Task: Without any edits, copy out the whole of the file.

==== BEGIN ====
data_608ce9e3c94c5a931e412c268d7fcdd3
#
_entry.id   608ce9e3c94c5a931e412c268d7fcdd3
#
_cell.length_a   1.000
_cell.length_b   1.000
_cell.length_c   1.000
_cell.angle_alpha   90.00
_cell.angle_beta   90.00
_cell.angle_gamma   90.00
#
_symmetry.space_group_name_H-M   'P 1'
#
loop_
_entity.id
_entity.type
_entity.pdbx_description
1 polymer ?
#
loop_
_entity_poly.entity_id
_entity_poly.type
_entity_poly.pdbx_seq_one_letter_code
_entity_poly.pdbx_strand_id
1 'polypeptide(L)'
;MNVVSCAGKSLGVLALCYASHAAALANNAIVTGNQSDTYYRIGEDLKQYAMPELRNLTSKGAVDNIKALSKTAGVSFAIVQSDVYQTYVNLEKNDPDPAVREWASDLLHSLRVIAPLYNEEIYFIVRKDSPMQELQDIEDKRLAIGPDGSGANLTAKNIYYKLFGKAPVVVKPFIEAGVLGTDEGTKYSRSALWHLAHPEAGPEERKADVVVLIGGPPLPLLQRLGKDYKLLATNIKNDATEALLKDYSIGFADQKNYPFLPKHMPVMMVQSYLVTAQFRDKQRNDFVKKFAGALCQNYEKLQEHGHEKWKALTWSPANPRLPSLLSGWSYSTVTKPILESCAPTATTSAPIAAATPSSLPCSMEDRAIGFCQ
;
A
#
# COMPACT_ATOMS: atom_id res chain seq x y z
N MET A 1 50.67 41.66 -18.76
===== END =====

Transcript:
data_608ce9e3c94c5a931e412c268d7fcdd3
#
_entry.id   608ce9e3c94c5a931e412c268d7fcdd3
#
_cell.length_a   1.000
_cell.length_b   1.000
_cell.length_c   1.000
_cell.angle_alpha   90.00
_cell.angle_beta   90.00
_cell.angle_gamma   90.00
#
_symmetry.space_group_name_H-M   'P 1'
#
loop_
_entity.id
_entity.type
_entity.pdbx_description
1 polymer ?
#
loop_
_entity_poly.entity_id
_entity_poly.type
_entity_poly.pdbx_seq_one_letter_code
_entity_poly.pdbx_strand_id
1 'polypeptide(L)'
;MNVVSCAGKSLGVLALCYASHAAALANNAIVTGNQSDTYYRIGEDLKQYAMPELRNLTSKGAVDNIKALSKTAGVSFAIVQSDVYQTYVNLEKNDPDPAVREWASDLLHSLRVIAPLYNEEIYFIVRKDSPMQELQDIEDKRLAIGPDGSGANLTAKNIYYKLFGKAPVVVKPFIEAGVLGTDEGTKYSRSALWHLAHPEAGPEERKADVVVLIGGPPLPLLQRLGKDYKLLATNIKNDATEALLKDYSIGFADQKNYPFLPKHMPVMMVQSYLVTAQFRDKQRNDFVKKFAGALCQNYEKLQEHGHEKWKALTWSPANPRLPSLLSGWSYSTVTKPILESCAPTATTSAPIAAATPSSLPCSMEDRAIGFCQ
;
A
#
# COMPACT_ATOMS: atom_id res chain seq x y z
N MET A 1 50.67 41.66 -18.76